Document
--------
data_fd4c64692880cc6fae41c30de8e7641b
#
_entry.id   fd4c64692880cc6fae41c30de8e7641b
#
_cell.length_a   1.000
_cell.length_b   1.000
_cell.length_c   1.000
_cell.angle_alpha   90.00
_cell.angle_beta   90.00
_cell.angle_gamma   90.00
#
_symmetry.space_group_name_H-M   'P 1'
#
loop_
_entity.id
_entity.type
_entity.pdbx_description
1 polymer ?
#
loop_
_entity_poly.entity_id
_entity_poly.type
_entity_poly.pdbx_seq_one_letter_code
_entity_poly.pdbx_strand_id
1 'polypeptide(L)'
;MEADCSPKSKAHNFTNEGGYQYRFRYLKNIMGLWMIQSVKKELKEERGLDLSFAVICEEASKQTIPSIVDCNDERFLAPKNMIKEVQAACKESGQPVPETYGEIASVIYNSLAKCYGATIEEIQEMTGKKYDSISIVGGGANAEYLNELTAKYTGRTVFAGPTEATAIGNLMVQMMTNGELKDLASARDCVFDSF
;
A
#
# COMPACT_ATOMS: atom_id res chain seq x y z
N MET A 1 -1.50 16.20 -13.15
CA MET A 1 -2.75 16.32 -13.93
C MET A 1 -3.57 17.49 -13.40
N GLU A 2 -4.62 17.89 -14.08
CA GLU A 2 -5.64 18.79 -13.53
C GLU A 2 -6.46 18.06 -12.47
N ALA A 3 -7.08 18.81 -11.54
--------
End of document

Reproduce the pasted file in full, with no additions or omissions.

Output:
data_fd4c64692880cc6fae41c30de8e7641b
#
_entry.id   fd4c64692880cc6fae41c30de8e7641b
#
_cell.length_a   1.000
_cell.length_b   1.000
_cell.length_c   1.000
_cell.angle_alpha   90.00
_cell.angle_beta   90.00
_cell.angle_gamma   90.00
#
_symmetry.space_group_name_H-M   'P 1'
#
loop_
_entity.id
_entity.type
_entity.pdbx_description
1 polymer ?
#
loop_
_entity_poly.entity_id
_entity_poly.type
_entity_poly.pdbx_seq_one_letter_code
_entity_poly.pdbx_strand_id
1 'polypeptide(L)'
;MEADCSPKSKAHNFTNEGGYQYRFRYLKNIMGLWMIQSVKKELKEERGLDLSFAVICEEASKQTIPSIVDCNDERFLAPKNMIKEVQAACKESGQPVPETYGEIASVIYNSLAKCYGATIEEIQEMTGKKYDSISIVGGGANAEYLNELTAKYTGRTVFAGPTEATAIGNLMVQMMTNGELKDLASARDCVFDSF
;
A
#
# COMPACT_ATOMS: atom_id res chain seq x y z
N MET A 1 -1.50 16.20 -13.15
CA MET A 1 -2.75 16.32 -13.93
C MET A 1 -3.57 17.49 -13.40
N GLU A 2 -4.62 17.89 -14.08
CA GLU A 2 -5.64 18.79 -13.53
C GLU A 2 -6.46 18.06 -12.47
N ALA A 3 -7.08 18.81 -11.54